This article offers a case-study in the use of precolonial history to safeguard political outcomes during decolonization and its immediate aftermath. It explores the reign of Chief Mukuni (Siloka II) who lived near the Victoria Falls, in Northern Rhodesia (now Zambia); and whose contribution to the chieftaincy’s spectacular rise to power in the present-day has been hitherto neglected. A dynamic, resourceful and nimble political actor, the Chief’s “history wars” were crucial to his evolving repertoire. After a teething period, his reticence in office was increasingly replaced by belligerence. Micro-aggression became a feature on all sides, culminating in a number of attempts at secession by the chief who narrowly evaded imprisonment. Nevertheless, factors independent of the turbulence peculiar to this period were also significant, particularly geography and the personality of the chief. Moreover, a key strategy he deployed was pre-colonial in origin, namely the continuing diminution of the role and powers of the Chieftainess (Bedyango).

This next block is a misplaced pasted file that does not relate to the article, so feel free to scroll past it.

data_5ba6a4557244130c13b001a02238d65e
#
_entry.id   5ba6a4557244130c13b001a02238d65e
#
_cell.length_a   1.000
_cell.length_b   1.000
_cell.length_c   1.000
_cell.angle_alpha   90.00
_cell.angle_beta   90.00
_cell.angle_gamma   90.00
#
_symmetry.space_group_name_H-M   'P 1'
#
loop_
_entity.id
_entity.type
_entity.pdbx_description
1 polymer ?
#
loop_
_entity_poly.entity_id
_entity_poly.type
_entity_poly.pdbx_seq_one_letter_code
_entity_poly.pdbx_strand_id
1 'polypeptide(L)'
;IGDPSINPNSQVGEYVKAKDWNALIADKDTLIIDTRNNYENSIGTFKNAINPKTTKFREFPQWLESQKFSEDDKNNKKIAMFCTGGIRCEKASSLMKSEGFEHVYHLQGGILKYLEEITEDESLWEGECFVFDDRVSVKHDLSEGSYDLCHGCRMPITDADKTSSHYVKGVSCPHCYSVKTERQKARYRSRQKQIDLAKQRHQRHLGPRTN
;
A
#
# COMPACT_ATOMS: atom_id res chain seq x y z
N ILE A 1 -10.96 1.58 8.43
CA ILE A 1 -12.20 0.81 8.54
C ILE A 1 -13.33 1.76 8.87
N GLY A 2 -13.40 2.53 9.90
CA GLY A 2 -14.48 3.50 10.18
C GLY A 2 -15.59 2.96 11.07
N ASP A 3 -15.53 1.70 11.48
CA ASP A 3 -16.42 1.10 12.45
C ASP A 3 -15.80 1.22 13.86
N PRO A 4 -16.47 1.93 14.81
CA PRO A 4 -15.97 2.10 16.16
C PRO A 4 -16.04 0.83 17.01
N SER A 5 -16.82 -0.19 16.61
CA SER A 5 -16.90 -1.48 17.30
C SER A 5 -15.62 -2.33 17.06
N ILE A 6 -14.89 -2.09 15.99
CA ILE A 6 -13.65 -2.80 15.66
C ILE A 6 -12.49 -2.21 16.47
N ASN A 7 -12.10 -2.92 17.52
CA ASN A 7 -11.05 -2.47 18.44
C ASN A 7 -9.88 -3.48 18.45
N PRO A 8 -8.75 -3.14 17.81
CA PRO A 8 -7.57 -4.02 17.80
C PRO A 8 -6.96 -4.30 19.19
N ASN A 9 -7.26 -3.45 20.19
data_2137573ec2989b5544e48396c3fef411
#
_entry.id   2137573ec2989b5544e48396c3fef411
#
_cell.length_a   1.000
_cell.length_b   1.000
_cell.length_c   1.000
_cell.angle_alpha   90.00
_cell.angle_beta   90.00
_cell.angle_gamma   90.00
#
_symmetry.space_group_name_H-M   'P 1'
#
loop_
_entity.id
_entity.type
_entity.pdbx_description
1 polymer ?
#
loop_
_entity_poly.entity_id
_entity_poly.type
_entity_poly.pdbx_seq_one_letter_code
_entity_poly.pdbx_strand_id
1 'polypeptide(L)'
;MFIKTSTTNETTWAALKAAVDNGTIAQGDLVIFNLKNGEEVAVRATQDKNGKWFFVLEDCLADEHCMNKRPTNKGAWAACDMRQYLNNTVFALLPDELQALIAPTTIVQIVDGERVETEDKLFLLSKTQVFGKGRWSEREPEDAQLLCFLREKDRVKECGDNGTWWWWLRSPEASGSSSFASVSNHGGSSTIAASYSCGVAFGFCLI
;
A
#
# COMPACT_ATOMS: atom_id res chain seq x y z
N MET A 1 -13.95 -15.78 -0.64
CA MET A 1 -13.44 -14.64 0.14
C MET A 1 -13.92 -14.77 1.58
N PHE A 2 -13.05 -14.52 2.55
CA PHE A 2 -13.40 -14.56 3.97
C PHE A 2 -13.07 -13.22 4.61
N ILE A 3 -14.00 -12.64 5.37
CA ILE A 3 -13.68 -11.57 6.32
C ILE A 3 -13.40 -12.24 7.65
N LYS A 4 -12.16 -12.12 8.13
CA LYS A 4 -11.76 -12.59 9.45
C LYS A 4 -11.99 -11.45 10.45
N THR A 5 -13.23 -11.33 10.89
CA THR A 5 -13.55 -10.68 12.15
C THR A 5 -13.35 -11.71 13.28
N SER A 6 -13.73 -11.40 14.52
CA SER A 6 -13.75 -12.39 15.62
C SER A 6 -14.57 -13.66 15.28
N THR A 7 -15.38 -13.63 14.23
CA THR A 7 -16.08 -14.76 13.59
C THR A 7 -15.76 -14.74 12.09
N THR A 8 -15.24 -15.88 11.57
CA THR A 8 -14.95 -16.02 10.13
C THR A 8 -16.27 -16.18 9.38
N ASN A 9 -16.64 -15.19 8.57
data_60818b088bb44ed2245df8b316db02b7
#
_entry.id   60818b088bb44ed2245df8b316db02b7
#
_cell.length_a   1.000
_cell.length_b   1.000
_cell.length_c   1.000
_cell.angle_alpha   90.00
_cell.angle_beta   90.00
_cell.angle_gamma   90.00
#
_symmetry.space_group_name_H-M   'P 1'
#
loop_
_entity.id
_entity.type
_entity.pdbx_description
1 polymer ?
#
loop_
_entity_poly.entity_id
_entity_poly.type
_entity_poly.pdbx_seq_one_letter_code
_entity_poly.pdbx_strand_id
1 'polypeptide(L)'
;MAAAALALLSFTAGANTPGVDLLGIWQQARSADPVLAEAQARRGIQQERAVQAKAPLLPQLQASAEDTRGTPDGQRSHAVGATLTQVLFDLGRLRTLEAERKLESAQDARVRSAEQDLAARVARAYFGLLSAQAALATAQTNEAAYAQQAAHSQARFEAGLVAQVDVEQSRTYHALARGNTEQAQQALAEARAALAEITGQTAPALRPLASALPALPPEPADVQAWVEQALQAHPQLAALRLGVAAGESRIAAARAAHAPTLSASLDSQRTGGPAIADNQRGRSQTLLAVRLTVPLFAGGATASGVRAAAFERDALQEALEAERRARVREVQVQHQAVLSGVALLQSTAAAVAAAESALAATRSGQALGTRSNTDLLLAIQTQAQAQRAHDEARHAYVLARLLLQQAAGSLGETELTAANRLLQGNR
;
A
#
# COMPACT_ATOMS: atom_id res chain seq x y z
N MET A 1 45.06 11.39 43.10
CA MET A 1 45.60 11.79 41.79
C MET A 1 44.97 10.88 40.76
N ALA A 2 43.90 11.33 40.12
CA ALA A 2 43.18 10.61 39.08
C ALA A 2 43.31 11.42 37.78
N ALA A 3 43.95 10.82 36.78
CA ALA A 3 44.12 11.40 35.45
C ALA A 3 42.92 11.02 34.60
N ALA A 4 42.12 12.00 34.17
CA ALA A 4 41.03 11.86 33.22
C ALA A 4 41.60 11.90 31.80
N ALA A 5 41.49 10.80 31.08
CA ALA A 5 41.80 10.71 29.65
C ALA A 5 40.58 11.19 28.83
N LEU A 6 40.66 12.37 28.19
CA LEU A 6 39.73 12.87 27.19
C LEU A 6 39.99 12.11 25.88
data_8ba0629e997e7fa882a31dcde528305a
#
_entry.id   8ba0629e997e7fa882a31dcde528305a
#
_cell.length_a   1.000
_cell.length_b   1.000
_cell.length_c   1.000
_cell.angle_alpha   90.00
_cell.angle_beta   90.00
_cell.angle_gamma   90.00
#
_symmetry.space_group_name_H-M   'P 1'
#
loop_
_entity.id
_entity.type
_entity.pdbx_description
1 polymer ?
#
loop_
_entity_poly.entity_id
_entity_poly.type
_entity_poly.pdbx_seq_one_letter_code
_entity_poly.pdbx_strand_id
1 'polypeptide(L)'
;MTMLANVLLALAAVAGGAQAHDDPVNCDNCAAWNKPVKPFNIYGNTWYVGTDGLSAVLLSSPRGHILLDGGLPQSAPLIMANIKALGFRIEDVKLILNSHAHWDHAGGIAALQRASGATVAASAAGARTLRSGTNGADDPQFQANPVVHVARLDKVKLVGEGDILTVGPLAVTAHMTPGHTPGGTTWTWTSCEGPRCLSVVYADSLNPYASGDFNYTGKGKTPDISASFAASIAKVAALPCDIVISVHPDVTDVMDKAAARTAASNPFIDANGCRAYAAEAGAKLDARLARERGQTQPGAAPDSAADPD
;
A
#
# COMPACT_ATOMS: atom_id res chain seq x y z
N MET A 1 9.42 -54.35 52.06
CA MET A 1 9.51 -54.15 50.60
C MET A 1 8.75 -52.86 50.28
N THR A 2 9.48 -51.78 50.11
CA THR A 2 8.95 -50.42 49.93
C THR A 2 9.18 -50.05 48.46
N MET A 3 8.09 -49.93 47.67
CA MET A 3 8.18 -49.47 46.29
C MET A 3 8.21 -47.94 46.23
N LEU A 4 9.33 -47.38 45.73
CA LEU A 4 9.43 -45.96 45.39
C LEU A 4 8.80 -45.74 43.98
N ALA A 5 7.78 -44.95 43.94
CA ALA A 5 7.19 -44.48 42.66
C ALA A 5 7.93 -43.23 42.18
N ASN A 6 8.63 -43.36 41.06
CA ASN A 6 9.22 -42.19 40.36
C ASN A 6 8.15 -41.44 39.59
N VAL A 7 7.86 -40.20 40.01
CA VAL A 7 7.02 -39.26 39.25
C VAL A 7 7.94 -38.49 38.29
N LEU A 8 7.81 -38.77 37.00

keywords: chiefs, zambia, decolonization, victoria falls, livingstone.